3 Ways for HR to Disrupt Itself. Now.
There is no shortage of media attention given to the topic of artificial intelligence and the impact of automation on job prospects in the future. In fact, a recent study by Forrester suggests that we can expect 10 percent of U.S. jobs to be lost to automation in 2019. McKinsey suggests by 2030 that number will balloon to 800 million people. If HR executives are not proactive, they are likely to find themselves included in those statistics.
It seems as if Kodak and Blockbuster take the brunt of the criticism associated with companies who missed opportunities to transform themselves—and subsequently survive in the new digital age. So how does the HR function avoid a similar fate? By embracing the idea that aggressive self-disruption will lead to long-term sustainability. This is hardly a simple task considering the pace of technological change, the shifting demographics of the workforce across the planet, evolving social norms and complex economic interdependencies. However, this transformation is no longer optional, but mandatory to survive and thrive in the modern corporate landscape.
But transforming to stay at the top of the corporate ladder—as was the situation with both Kodak and Blockbuster—is not the case when it comes to HR departments. Here is the harsh reality: HR was never really in the driver’s seat to begin with. Many in the media wondered “Where was HR?” as the #MeToo movement gained momentum in 2018. But HR has never been in a position of formal control over executives, managers or even front-line employees. HR’s proverbial quest for a “seat at the table” should have been abandoned years ago in favor of a new set of priorities that truly enable them to be influential and impactful. With their unique position of intimate involvement in every department across an organization, human resources can be a true business leader—but this requires an internal transformation first.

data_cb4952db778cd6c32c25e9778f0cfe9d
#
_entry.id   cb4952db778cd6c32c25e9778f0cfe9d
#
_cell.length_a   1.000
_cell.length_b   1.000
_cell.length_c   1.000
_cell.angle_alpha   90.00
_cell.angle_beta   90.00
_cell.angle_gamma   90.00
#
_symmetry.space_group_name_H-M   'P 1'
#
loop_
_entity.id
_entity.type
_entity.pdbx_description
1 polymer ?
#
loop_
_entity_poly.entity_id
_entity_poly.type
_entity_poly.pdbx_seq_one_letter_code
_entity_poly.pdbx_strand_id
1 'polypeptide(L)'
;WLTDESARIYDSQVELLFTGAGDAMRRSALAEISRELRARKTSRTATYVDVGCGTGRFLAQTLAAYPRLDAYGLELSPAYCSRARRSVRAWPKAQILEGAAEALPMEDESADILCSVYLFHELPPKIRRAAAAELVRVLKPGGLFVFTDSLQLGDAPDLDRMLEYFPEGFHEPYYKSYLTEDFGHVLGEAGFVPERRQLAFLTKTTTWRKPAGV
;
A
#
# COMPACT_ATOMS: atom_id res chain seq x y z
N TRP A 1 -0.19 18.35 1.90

The answer lies in adopting and incorporating the right technology—one that acts as a partner for executing successful HR programs and tactics. From there, HR professionals can prime themselves to be prepared for—and occasionally predict—these disruptions, both within and outside their own departments. Here are three ways HR can start to disrupt itself accordingly:
The modern HR department provides administrative support to organizations in the form of payroll, benefits, compliance with company policies, recruitment needs, performance management and employee development. As highlighted earlier, jobs that can be automated will be—and the majority of these aforementioned transactional functions of HR will eventually succumb to technology and outsourcing. It is time to stop holding on to antiquated assignments and instead, start embracing AI and automated systems that will free up time for higher value priorities. If implemented successfully, these technologies can be vital partners that help propel traditional corporate functions into the modern age. If HR does not have a well-defined strategy that blends the business, technology and people-related aspects of the organization, they will continue to find themselves taking marching orders from someone else, rather than contributing in a way that can be impactful to the business.
Most HR professionals spend 30-40 percent of their time on administrative, transactional tasks. But if those have been automated, that frees up a significant amount of time—the most valuable commodity on the planet. So how should that newfound time be spent? Becoming an expert on the business. With this new schedule flexibility, executives can learn the nuances and dynamics of the industry, the competition, the business model, the strategy, the challenges and the opportunities. All this expertise will put these executives top of mind when it comes to driving important business objectives. And the beauty of this is that the best way to do this is to spend time talking with people in the different functional groups of the company. As near-professional conversationalists, this task hardly seems like a stretch for HR practitioners.